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Lately, I have been seeing lots of pics and posts about these super cute ball poppers in speech therapy!  I found one at Hobby Lobby and one at Michael’s.   Let me tell you, these little toys have been such a hit with my kids!  Today, I wanted to share some ideas on how to use them in speech.

ideas for ball poppers in speech therapy the speech bubble slp

1. Concepts

I have been using these ball poppers in speech therapy to work on concepts.  Kids can pop the ball and then use their concepts to tell me if the ball is ‘next to’ the basket, or ‘behind’ the chair, etc.

2. Reinforcement

Using these poppers in speech therapy for general reinforcement is awesome!  For every ‘X’ amount of productions or completing so many questions or tasks, they earn a ball.  You get about six balls with each toy, depending on brand, so that means we can get quite a bit done before they get poppin’.

3. Following Directions and Sequencing

Incorporating these poppers into following directions tasks has been a blast.  I will have kids ‘stand up and pop the toy’, etc. I have also had kids tell me and sequence the steps to use the toy. Then, pop it of course.


How would you use them?

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Meet Maureen

Hey there! I’m Maureen Wilson, a school-base SLP who is data driven and caffeine powered. My passion is supporting other pediatric SLPs by teaching them how to harness the power of literacy and data to help their students achieve their goals…without sacrificing time they don’t have.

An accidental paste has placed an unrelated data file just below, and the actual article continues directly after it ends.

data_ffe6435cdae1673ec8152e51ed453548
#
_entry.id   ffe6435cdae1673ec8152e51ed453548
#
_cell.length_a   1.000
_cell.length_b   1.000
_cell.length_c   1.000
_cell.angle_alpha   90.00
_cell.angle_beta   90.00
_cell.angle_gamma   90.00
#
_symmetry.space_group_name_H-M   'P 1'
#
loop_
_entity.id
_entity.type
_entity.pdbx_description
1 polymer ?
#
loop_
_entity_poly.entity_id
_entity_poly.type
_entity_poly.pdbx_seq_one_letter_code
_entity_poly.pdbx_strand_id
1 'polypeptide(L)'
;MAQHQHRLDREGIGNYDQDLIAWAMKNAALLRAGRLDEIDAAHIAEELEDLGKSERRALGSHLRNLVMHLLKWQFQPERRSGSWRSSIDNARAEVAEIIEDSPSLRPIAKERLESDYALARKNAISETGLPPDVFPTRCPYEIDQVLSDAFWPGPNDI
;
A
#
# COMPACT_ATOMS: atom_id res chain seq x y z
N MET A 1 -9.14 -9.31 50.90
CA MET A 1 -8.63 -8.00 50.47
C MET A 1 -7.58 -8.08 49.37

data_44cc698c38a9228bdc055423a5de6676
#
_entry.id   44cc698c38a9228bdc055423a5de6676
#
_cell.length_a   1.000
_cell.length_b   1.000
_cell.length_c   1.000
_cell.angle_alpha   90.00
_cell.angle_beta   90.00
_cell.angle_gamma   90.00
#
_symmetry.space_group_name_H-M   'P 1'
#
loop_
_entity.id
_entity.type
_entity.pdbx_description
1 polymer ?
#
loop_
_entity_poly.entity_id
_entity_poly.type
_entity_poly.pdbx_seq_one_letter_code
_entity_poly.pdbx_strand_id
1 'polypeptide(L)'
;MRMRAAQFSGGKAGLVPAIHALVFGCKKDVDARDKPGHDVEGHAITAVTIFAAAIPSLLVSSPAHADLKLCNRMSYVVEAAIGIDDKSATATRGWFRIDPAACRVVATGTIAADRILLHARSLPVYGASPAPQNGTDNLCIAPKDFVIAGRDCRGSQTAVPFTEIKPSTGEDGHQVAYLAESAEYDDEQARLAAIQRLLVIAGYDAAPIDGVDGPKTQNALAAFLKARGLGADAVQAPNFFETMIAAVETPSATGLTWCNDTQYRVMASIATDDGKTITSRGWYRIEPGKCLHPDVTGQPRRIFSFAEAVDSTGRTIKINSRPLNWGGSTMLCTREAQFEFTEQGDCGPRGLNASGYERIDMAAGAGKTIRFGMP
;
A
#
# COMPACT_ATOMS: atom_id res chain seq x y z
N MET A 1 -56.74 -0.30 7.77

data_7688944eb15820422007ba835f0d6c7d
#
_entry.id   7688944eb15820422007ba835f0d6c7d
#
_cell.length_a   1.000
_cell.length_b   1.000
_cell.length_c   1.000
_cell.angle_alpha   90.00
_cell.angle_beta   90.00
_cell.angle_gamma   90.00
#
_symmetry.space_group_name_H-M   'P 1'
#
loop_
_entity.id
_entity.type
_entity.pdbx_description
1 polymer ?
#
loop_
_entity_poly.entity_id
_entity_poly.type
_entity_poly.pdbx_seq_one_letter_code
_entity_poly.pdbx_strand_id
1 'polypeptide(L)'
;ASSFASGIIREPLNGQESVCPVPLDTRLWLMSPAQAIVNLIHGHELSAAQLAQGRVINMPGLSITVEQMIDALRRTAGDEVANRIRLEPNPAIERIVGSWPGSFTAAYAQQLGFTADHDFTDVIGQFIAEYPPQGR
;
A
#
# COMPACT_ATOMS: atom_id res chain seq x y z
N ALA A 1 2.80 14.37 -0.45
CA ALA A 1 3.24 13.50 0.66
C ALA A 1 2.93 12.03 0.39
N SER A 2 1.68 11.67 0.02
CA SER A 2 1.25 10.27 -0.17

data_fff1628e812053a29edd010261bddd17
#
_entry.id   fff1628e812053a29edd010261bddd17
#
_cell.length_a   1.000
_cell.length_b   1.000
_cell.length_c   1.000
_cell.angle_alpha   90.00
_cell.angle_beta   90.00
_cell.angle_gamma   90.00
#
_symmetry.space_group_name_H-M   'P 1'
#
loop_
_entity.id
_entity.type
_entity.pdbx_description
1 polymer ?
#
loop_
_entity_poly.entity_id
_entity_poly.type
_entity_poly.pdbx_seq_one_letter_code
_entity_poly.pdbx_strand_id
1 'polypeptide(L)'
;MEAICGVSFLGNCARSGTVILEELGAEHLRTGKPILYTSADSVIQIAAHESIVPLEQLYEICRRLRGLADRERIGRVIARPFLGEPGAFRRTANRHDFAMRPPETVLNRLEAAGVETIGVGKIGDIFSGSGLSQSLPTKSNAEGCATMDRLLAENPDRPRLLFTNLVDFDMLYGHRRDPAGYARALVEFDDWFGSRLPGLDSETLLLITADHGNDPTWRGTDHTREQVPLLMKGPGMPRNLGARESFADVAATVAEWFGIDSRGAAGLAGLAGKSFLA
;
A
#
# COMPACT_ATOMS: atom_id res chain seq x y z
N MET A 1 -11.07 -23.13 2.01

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14 Responses

  1. I have similar poppers which I have amassed a collection of ping pong balls. I wrote letters/sounds on them, and we pop away practicing the correct production. I have written words on some and attempted to draw pix. Students absolutely love popping and catching the balls! When they catch a word, they have to use it in a sentence. Gets them away from the table and having some fun! LOVE the “pig popper!”

  2. Hi! I saw these ball poppers just yesterday at a local toy store and thought they would be great in therapy. However, I didn’t buy one because I wondered how hard they were to squeeze to get the ball to pop out. I work with mostly 3-4 year olds. Are these easy enough for a preschooler to squeeze and have the ball pop far? Thanks for your help!

    1. Hi Sue 🙂 My students with strength and motor difficulties have no problem squeezing them, so I think your preschoolers will have plenty of muscle to pop them 🙂

    2. I actually find that they are very difficult for my preschoolers to pop on their own. It’s possible though, that each one is different?? I will say though, that it’s worked out well as they are super motivated to use them and the fact that they require help has turned them into a communication temptation that I use with my kids…they need to request ‘help’ ‘push’ ‘pop’ etc before we do it together.

      1. For my little ones I will deflate the balls a bit so it is easier for them. I love using them for language though, it fun and a natural 🙂

  3. Sometimes I will tape the target cards around the hallway (I’m at a school). And then let the kid “hunt” their words.

  4. I am hoping to use the Poppers as an enticing toy that my non-verbal or minimally verbal students will request using PECS! We can then practice sentences for the more verbal kiddos, such as, “The ball went far!” or “The ball went into the basket,” etc.

  5. You can use binder clips to hold up articulation cards or some other cards. I have the students choose a card to aim for and if they hit it, they have to say it 3 times. If they knock down any card other than the one they chose, they have to say it 5 times per card. Lots of trials are gathered!

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